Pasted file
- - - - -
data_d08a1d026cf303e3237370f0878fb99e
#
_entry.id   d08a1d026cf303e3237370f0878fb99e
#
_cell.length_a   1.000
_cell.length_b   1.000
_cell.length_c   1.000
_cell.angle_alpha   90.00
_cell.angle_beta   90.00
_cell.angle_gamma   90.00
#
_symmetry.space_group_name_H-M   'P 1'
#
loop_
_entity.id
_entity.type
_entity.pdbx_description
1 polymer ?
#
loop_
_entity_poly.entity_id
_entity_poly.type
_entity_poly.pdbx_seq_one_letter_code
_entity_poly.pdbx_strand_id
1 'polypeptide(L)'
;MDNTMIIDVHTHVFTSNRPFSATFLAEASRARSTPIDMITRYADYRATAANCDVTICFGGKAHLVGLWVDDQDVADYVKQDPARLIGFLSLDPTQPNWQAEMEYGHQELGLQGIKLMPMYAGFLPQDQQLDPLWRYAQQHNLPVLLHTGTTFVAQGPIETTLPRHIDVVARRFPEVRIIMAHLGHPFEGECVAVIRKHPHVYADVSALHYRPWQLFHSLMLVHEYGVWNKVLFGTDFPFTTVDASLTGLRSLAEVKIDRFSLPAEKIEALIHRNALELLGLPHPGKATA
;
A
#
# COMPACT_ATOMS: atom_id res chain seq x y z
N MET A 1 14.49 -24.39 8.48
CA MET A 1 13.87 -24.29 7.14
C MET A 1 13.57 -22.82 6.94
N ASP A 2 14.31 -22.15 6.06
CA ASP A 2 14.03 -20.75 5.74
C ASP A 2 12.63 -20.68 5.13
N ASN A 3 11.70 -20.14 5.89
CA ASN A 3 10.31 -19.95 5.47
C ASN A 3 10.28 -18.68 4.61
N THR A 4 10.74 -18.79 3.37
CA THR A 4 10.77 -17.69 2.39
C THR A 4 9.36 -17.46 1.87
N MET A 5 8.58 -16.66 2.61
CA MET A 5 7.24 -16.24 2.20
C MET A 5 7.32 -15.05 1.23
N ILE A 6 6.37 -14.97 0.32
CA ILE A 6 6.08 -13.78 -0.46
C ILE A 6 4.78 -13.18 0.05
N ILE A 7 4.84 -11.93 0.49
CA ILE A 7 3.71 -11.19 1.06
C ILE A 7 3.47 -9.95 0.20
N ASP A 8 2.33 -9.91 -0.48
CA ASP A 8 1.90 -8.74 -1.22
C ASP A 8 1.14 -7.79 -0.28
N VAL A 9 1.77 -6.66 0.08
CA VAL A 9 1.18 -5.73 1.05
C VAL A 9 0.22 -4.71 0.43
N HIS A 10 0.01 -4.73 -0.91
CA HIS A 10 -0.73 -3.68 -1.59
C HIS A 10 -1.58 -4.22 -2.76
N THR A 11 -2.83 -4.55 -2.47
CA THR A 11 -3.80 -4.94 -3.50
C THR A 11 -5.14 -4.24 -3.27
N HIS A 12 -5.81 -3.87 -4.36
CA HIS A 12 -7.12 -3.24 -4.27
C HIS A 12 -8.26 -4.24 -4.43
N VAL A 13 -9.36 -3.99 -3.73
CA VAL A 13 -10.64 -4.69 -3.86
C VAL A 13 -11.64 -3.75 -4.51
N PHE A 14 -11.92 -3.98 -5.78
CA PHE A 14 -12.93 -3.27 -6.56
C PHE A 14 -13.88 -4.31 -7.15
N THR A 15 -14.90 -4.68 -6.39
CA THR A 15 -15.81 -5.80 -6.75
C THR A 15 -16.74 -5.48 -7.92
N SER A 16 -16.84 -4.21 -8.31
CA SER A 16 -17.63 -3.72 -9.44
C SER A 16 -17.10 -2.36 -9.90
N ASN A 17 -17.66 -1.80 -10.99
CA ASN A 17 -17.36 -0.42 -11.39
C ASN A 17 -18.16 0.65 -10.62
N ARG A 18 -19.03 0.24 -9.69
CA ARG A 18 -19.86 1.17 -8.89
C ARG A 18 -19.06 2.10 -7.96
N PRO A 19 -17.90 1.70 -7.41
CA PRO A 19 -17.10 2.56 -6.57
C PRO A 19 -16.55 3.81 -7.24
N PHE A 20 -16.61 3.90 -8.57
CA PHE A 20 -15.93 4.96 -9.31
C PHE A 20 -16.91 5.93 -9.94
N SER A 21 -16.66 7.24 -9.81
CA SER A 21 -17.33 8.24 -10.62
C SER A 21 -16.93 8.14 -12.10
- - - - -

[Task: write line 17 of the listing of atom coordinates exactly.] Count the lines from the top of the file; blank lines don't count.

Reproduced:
_entity.pdbx_description